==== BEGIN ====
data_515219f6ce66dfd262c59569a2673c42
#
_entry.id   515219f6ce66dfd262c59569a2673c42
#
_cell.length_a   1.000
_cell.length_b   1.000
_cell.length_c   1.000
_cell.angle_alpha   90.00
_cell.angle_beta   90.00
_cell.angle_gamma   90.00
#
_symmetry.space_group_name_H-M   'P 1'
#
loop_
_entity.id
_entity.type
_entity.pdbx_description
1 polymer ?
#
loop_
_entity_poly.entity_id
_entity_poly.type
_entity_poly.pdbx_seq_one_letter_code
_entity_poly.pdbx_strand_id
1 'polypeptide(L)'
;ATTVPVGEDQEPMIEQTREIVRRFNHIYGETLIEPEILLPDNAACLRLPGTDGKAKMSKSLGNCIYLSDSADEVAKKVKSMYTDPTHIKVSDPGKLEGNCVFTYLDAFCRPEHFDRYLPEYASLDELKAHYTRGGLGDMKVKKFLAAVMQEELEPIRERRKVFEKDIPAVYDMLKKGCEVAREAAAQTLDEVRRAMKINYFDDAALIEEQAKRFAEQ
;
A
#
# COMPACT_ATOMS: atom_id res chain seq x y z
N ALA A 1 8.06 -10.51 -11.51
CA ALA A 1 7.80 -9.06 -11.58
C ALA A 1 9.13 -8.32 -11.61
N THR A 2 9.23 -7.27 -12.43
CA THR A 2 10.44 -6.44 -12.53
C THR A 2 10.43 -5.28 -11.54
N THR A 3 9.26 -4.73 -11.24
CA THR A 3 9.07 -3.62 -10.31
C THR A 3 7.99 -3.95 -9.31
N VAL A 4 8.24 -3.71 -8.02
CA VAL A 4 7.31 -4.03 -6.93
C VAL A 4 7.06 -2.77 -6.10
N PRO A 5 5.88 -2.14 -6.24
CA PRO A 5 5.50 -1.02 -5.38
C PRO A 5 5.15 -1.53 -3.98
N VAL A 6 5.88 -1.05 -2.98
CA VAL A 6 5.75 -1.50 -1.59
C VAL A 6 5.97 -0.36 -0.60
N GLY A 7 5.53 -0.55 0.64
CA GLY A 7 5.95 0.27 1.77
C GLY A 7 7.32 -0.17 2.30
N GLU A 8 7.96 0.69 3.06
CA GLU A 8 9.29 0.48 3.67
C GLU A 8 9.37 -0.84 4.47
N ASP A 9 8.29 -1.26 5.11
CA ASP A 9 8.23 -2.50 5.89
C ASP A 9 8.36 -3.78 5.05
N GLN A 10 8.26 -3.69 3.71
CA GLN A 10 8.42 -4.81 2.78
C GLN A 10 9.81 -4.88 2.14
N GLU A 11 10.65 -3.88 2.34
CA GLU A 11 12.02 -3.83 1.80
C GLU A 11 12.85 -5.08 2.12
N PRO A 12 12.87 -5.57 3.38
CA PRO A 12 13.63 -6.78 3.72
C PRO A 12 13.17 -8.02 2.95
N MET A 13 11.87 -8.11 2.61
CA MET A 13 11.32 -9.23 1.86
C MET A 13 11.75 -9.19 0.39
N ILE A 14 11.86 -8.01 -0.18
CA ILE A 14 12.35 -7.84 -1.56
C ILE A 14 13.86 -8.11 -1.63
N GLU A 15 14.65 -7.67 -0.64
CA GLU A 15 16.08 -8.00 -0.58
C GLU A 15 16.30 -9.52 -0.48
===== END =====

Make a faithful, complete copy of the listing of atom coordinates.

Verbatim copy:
data_515219f6ce66dfd262c59569a2673c42
#
_entry.id   515219f6ce66dfd262c59569a2673c42
#
_cell.length_a   1.000
_cell.length_b   1.000
_cell.length_c   1.000
_cell.angle_alpha   90.00
_cell.angle_beta   90.00
_cell.angle_gamma   90.00
#
_symmetry.space_group_name_H-M   'P 1'
#
loop_
_entity.id
_entity.type
_entity.pdbx_description
1 polymer ?
#
loop_
_entity_poly.entity_id
_entity_poly.type
_entity_poly.pdbx_seq_one_letter_code
_entity_poly.pdbx_strand_id
1 'polypeptide(L)'
;ATTVPVGEDQEPMIEQTREIVRRFNHIYGETLIEPEILLPDNAACLRLPGTDGKAKMSKSLGNCIYLSDSADEVAKKVKSMYTDPTHIKVSDPGKLEGNCVFTYLDAFCRPEHFDRYLPEYASLDELKAHYTRGGLGDMKVKKFLAAVMQEELEPIRERRKVFEKDIPAVYDMLKKGCEVAREAAAQTLDEVRRAMKINYFDDAALIEEQAKRFAEQ
;
A
#
# COMPACT_ATOMS: atom_id res chain seq x y z
N ALA A 1 8.06 -10.51 -11.51
CA ALA A 1 7.80 -9.06 -11.58
C ALA A 1 9.13 -8.32 -11.61
N THR A 2 9.23 -7.27 -12.43
CA THR A 2 10.44 -6.44 -12.53
C THR A 2 10.43 -5.28 -11.54
N THR A 3 9.26 -4.73 -11.24
CA THR A 3 9.07 -3.62 -10.31
C THR A 3 7.99 -3.95 -9.31
N VAL A 4 8.24 -3.71 -8.02
CA VAL A 4 7.31 -4.03 -6.93
C VAL A 4 7.06 -2.77 -6.10
N PRO A 5 5.88 -2.14 -6.24
CA PRO A 5 5.50 -1.02 -5.38
C PRO A 5 5.15 -1.53 -3.98
N VAL A 6 5.88 -1.05 -2.98
CA VAL A 6 5.75 -1.50 -1.59
C VAL A 6 5.97 -0.36 -0.60
N GLY A 7 5.53 -0.55 0.64
CA GLY A 7 5.95 0.27 1.77
C GLY A 7 7.32 -0.17 2.30
N GLU A 8 7.96 0.69 3.06
CA GLU A 8 9.29 0.48 3.67
C GLU A 8 9.37 -0.84 4.47
N ASP A 9 8.29 -1.26 5.11
CA ASP A 9 8.23 -2.50 5.89
C ASP A 9 8.36 -3.78 5.05
N GLN A 10 8.26 -3.69 3.71
CA GLN A 10 8.42 -4.81 2.78
C GLN A 10 9.81 -4.88 2.14
N GLU A 11 10.65 -3.88 2.34
CA GLU A 11 12.02 -3.83 1.80
C GLU A 11 12.85 -5.08 2.12
N PRO A 12 12.87 -5.57 3.38
CA PRO A 12 13.63 -6.78 3.72
C PRO A 12 13.17 -8.02 2.95
N MET A 13 11.87 -8.11 2.61
CA MET A 13 11.32 -9.23 1.86
C MET A 13 11.75 -9.19 0.39
N ILE A 14 11.86 -8.01 -0.18
CA ILE A 14 12.35 -7.84 -1.56
C ILE A 14 13.86 -8.11 -1.63
N GLU A 15 14.65 -7.67 -0.64
CA GLU A 15 16.08 -8.00 -0.58
C GLU A 15 16.30 -9.52 -0.48